Prosper Merimee

Portrait of Prosper Merimee

Prosper Merimee was a French writer and a pioneer of the novella. He was also an important figure in the history of architectural preservation. He was born in Paris, France on 28th September 1803 and died in Cannes, France on 23rd September 1870 aged 66.

Major Works

“La Vénus d’ille” (1837) 
“Colomba” (1840) 
“Carmen” (1845)

Biography Timeline

Prosper Merimee was born on 28th September 1803 in Paris, France. His father Leonor was a professor of design at the École Polytechnique specialising in the chemistry of oil paints. His mother was Anne an artist. Both his parents spoke English well and traveled to England frequently.

1807: His father becomes Permanent Secretary of the Academy of Painting and Sculpture. 

1810: He enrols at the Lycée Napoléon. He masters English, Greek and Latin and develops an interest in history.

1820: He finishes school with high marks and begins to study law hoping for a position in government. He translates some of the works of Ossian into French. He visits the salons of Juliette Recamier where he meets famous writers of the day including François-René de Chateaubriand

1822: He passes his legal examinations and is licensed to practice law. At a salon he meets and becomes friends with Henri Beyle, later to be known by his pen name Stendhal

1823: In September he begins a novel of which only one chapter now remains. He starts writing the historical play “Cromwell” and a satire called “Les Espagnols en Dannark” (The Spanish in Denmark).

1824: He writes “La Bataille” (The Battle).

1825: On 27th May “Le Théâtre de Clara Gazul” is published under a pseudonym. Balzac praised the work as did Johann Wolfgang von Goethe. King Charles the Tenth ascends the throne and begins a more authoritarian rule. On 30th November Merimee takes part in a student protest led by Victor Hugo and becomes influenced by the Romanticism of Eugene Delacroix.

1827: In July he publishes in a literary journal a new work “La Guzla” which appears under the name of Hyacinthe Maglanovich. It was supposedly a collection of ancient Illyrian poems and was widely praised with even Alexander Pushkin beginning to translate them into Russian before he finds out their true authorship. Although the work does not sell well it establishes Merimee as a major literary figure.

1828: In January he fights a duel with Félix Lacoste the husband of his mistress, Émilie Lacoste. He publishes the novel “La Jacquerie, Scènes féodales, suivies de la Famille de Carvajal” in June about a peasant revolt in the Middle Ages and also a parody of Lord Byron entitled “La Famille Carvajal”.

1829: He begins writing novellas beginning with “Mateo Falcone” and “Tamango”. In March he publishes “La Chronique du temps de Charles IX” featuring a detailed recreation of the Saint Bartholomew’s Day Massacre.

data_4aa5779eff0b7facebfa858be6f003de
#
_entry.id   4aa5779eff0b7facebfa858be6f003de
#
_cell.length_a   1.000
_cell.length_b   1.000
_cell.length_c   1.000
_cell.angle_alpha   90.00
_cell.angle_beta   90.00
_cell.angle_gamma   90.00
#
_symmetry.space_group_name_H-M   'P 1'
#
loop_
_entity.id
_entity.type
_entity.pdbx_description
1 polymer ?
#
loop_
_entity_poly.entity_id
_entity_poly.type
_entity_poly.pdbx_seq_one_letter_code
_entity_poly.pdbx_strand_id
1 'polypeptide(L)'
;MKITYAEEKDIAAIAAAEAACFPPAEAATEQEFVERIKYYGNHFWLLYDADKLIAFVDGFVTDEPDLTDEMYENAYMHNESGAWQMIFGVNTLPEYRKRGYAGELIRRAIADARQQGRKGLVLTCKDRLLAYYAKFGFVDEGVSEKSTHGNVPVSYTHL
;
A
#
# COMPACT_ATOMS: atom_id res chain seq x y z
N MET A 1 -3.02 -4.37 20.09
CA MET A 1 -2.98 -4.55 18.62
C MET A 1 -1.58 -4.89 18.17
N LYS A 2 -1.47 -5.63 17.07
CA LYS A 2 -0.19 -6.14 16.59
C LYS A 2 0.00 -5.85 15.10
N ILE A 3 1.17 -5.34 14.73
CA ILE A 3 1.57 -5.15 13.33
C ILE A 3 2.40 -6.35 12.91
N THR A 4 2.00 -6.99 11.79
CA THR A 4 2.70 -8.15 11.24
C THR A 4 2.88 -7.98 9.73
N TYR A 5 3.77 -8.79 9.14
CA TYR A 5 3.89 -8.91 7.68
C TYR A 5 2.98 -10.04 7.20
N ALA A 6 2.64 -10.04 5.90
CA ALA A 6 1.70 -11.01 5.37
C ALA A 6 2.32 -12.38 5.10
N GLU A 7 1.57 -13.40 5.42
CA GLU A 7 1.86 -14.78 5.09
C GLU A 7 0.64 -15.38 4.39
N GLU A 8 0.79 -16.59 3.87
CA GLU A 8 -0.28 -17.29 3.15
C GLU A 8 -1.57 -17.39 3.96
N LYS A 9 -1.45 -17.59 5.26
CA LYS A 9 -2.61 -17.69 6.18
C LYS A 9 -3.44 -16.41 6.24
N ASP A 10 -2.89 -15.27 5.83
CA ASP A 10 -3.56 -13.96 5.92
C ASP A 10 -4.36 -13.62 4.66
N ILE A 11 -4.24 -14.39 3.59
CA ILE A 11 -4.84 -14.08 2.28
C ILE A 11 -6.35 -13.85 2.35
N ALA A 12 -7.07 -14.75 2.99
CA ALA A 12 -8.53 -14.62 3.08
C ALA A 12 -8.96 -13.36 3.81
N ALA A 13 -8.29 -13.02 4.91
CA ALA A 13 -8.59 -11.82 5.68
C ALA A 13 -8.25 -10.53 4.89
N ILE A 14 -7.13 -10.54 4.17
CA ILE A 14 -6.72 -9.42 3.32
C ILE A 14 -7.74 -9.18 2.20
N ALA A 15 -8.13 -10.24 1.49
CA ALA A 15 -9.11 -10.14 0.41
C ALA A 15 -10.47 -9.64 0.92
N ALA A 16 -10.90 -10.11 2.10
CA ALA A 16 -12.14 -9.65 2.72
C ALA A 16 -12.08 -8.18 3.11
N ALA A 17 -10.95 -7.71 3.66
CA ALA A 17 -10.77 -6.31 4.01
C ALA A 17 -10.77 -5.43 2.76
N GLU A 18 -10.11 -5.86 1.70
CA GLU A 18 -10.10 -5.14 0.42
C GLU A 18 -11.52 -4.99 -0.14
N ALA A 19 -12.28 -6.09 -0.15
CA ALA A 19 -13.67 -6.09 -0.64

1830: On 25th February Merimee, Stendahl and Ivan Turgenev attend the premiere of Victor Hugo’s play “Hernani” to support the author against his opponents. Later in the year he tours Spain attending bullfights and studying the architecture. While he is away King Charles the Tenth is overthrown and replaced by Louis Phillippe the First in France. In October he meets the aristocrat Cipriano Portocarrero who is interested in his writings. (He would later marry and have a daughter who would become the Empress Eugenie, wife of Emperor Napoleon the Third). He meets Valentine Delessert for the first time, the wife of a wealthy banker. 

1831: He begins a relationship by with Jenny Dacquin although this is mostly by writing to each other. On 2nd February he is appointed chief of the secretariat at the Naval Office and then on 13th March he becomes head of the Count d’Argout’s cabinet at the Ministry of Commerce and Public Works. On 6yj May he is awarded as a member of the Legion of Honour.

1832: In April he is put in charge of fighting the cholera epidemic then sweeping Paris. In December he has the first face to face meeting with Jenny Dacquin at Boulogne-sur-Mer and later he is named as chief of the Ministry of the Interior and is sent to London to report back on the British elections.

1833: In April, back in Paris, he has a brief sexual relationship with the writer George Sand and although they don’t become lovers they continue to work together on literary and historical projects together. In June he publishes “Mosaique”.

1834: On 27th May he is appointed Inspector-General of Historical Monuments to review the many buildings which had been damaged during the French Revolution including Notre Dame Cathedral. In July he embarks on an extensive tour of the buildings in the south of France. In August he publishes “Les Ames du Purgatoire”.

1835: In July he publishes “Notes d’un voyage dans le Midi de la France”.

1836: On 16th February Valentine Delessert becomes his mistress. 

1837: The death of Stendhal in Paris on 23rd March shocks Mérimée. He begins to write scholarly studies for journals of archaeology and architecture. On 27th September his father Léonor dies. On 29th September the Commission of Historical Monuments is created. The novella “La Venus d’Ille” is published and in October “Notes d’un voyage dans l’Ouest de la France” is published. 

1840: He publishes the first official List of Historic Monuments in France which will be added to in the following years. He warns his conservators to avoid the “false-ancient”.